Coleslaw with apples, sharp cheddar and hazelnuts

Coleslaw with apples and cheddar

Hello, my dears! We’ve been in Cape May for a few days. For those not familiar with Cape May, it’s a small town on the very southern tip of New Jersey. It’s a shore shangri-la! Unlike many places at the shore, it had a bit of shade. It has lovely gardens and shady streets, and it also happens to be a place that birds, well, flock to. You have your shore birds, of course, and you busy house wrens, with all of their chattering, sweetly bubbling drama, you have your migratory warblers. And I could swear I saw a magpie! Of course we don’t have magpies in New Jersey, but as the bird books will tell you, birds frequently accidentally or casually visit Cape May. I love the idea of an accidental visitor, especially if the visitor is a bird. We were casual visitors to Cape May, and we had a lovely time. Malcolm is a reckless & graceful water dog. If he sees the water, he must be in it, and he’s a natural at swimming in waves. Isaac, who can’t swim yet, is far more cautious. I worry that he’s absorbing my anxieties, because for some strange reason, for the past few years I’ve had a strange fear of swimming in the ocean. I didn’t used to be this way! I don’t like being turned upside down, and discombobulated. I don’t like my feet pulled one way, and my head the other, and my whole self powerless to keep my bearings. Well…you know what’s more fun than doing something you’re comfortable with? Doing something you’re a little bit scared of, but you know is fun. Malcolm explained how to do it. You watch the waves for a while, to understand their pattern. Then you walk sideways, feeling with your left foot, to the point where the sand drops off a few feet. Then…you…leap! I was so happy! It was a really heart-poundingly ecstatic feeling, being in the waves with Malcolm and David. The water was lovely, cloudy celadon green, the sky round and vast and clear. There were dolphins playing a hundred yards out. We were swimming in the same water as dolphins! If you stood with your arms out, and your toes just touching the ground, the swell of the wave would lift you gently and rock you, and you’d hang suspended and breathless, until it softly set you in the sand again. Sometimes two waves would come in quick succession, and you’d hover in the water, waiting to be set down, but delighted to be lifted up.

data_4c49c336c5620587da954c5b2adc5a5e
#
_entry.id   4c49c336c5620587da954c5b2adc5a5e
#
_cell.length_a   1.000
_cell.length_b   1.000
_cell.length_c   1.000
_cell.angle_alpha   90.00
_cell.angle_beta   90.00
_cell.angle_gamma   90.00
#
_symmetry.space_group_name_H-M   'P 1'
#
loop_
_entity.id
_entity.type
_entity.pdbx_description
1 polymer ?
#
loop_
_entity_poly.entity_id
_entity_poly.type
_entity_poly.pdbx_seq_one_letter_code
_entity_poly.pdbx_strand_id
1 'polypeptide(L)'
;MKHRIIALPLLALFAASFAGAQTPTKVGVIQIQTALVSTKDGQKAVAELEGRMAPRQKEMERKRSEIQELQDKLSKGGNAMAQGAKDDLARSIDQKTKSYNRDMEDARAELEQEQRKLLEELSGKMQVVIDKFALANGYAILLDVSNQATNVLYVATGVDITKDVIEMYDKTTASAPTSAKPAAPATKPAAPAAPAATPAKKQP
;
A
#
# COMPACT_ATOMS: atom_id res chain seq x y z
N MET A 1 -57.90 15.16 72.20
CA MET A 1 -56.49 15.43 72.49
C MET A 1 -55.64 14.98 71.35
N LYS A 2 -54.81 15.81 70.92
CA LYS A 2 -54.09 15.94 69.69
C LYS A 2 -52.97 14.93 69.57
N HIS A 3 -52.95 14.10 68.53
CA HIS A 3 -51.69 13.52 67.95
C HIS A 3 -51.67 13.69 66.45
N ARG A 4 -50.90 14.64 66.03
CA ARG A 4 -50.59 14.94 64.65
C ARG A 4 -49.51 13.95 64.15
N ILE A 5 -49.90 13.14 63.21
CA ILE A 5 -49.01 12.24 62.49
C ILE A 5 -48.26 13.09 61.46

I could go on and on about it (and I probably will!) but it’s back to life, back to reality, back to work, so I’ll keep it brief for now.

I’ll tell you about this simple coleslaw. This is a nice summer salad, because it’s supremely easy to prepare, and it’s light and clean, but quite substantial, too. It’s good to take to the shore, because cabbage, apples and carrots all travel well in a cooler. Apples and sharp cheddar are a classic combination, of course, and they’re nice here with the sweet bite of cabbage, and the nutty crunch of hazelnuts. I dressed this really simply, with olive oil, white wine vinegar, salt and lots of pepper. You could get fancier, with maybe a little dijon or honey or lemon, but I think the grated cheese added enough creaminess that a traditionally creamy dressing would have been too much too much. Isaac called this the “white salad,” and he liked it a lot. First he picked the hazelnuts out. Then, when everybody else had left the table and we were cleaning up, I glanced outside and saw him finishing it up. He cleaned his plate.

Here’s Summersong from The Decemberists. And summer arrives with a length of lights!
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Apple & carrot mulligatawny soup

mulligatawny

If you’re like me, and you’re a highly esteemed scholar of food history as it relates to Europeans aggressively roaming the earth and changing their cooking styles and the food-preparing habits of the people they met as they traveled… Okay, obviously I’m not an esteemed scholar of anything. But I am a bit of a buff, when it comes to the role of food in the history of colonialism. As I’ve mentioned before, in relation to savory pastries. Anyway! If this kind of thing interests you at all, than you’ll have some thoughts about Mulligatawny. I think the name means “pepper water,” and as I understand it, the soup came about because somebody was trying to make Indian flavors palatable to Englishmen. But it became hugely popular! And the whole notion of the soup is completely open to interpretation. You could put anything in there and call it mulligatawny! I made this soup thinking about a mulligatawny I ate at an Indian restaurant somewhere just outside of London, when I was about 7 years old. I remember apples. I remember pleasant spices. I remember a tawny color. And that’s about it! But something must have worked on some strange level, because my Isaac, who is 6, and who generally won’t eat much of anything unless it’s pale and has lots of butter on it…asked for 3 helpings of this soup!!

Here’s Dead Milkman Punk Rock Girl, which really has nothing to do with mulligatawny, but it’s so stuck in my head! And it’s a good song for valentine’s day tommorrow!
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